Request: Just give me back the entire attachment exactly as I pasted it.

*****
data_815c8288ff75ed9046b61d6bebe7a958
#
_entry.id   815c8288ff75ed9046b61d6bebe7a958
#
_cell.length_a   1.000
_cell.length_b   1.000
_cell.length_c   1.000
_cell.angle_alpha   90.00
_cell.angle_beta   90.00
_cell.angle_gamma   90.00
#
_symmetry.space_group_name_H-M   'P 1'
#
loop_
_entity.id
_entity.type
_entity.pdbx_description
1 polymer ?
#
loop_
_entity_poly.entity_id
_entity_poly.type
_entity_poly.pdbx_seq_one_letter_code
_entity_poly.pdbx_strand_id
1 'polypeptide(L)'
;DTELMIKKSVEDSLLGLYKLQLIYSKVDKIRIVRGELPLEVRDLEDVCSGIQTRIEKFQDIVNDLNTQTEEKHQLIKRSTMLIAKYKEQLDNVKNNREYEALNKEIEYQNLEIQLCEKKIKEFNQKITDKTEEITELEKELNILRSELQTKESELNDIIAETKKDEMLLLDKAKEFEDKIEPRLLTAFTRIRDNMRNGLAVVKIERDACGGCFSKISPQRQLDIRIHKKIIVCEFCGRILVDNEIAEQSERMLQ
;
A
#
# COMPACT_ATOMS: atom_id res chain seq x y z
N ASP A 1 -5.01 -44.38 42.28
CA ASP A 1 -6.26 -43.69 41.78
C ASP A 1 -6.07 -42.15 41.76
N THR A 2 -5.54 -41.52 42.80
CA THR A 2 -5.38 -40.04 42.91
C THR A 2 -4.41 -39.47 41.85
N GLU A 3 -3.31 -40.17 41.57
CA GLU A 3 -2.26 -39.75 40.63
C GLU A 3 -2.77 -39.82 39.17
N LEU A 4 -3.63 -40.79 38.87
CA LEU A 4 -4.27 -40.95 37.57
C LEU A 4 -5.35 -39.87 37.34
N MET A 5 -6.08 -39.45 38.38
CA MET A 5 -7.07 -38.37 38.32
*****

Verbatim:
data_815c8288ff75ed9046b61d6bebe7a958
#
_entry.id   815c8288ff75ed9046b61d6bebe7a958
#
_cell.length_a   1.000
_cell.length_b   1.000
_cell.length_c   1.000
_cell.angle_alpha   90.00
_cell.angle_beta   90.00
_cell.angle_gamma   90.00
#
_symmetry.space_group_name_H-M   'P 1'
#
loop_
_entity.id
_entity.type
_entity.pdbx_description
1 polymer ?
#
loop_
_entity_poly.entity_id
_entity_poly.type
_entity_poly.pdbx_seq_one_letter_code
_entity_poly.pdbx_strand_id
1 'polypeptide(L)'
;DTELMIKKSVEDSLLGLYKLQLIYSKVDKIRIVRGELPLEVRDLEDVCSGIQTRIEKFQDIVNDLNTQTEEKHQLIKRSTMLIAKYKEQLDNVKNNREYEALNKEIEYQNLEIQLCEKKIKEFNQKITDKTEEITELEKELNILRSELQTKESELNDIIAETKKDEMLLLDKAKEFEDKIEPRLLTAFTRIRDNMRNGLAVVKIERDACGGCFSKISPQRQLDIRIHKKIIVCEFCGRILVDNEIAEQSERMLQ
;
A
#
# COMPACT_ATOMS: atom_id res chain seq x y z
N ASP A 1 -5.01 -44.38 42.28
CA ASP A 1 -6.26 -43.69 41.78
C ASP A 1 -6.07 -42.15 41.76
N THR A 2 -5.54 -41.52 42.80
CA THR A 2 -5.38 -40.04 42.91
C THR A 2 -4.41 -39.47 41.85
N GLU A 3 -3.31 -40.17 41.57
CA GLU A 3 -2.26 -39.75 40.63
C GLU A 3 -2.77 -39.82 39.17
N LEU A 4 -3.63 -40.79 38.87
CA LEU A 4 -4.27 -40.95 37.57
C LEU A 4 -5.35 -39.87 37.34
N MET A 5 -6.08 -39.45 38.38
CA MET A 5 -7.07 -38.37 38.32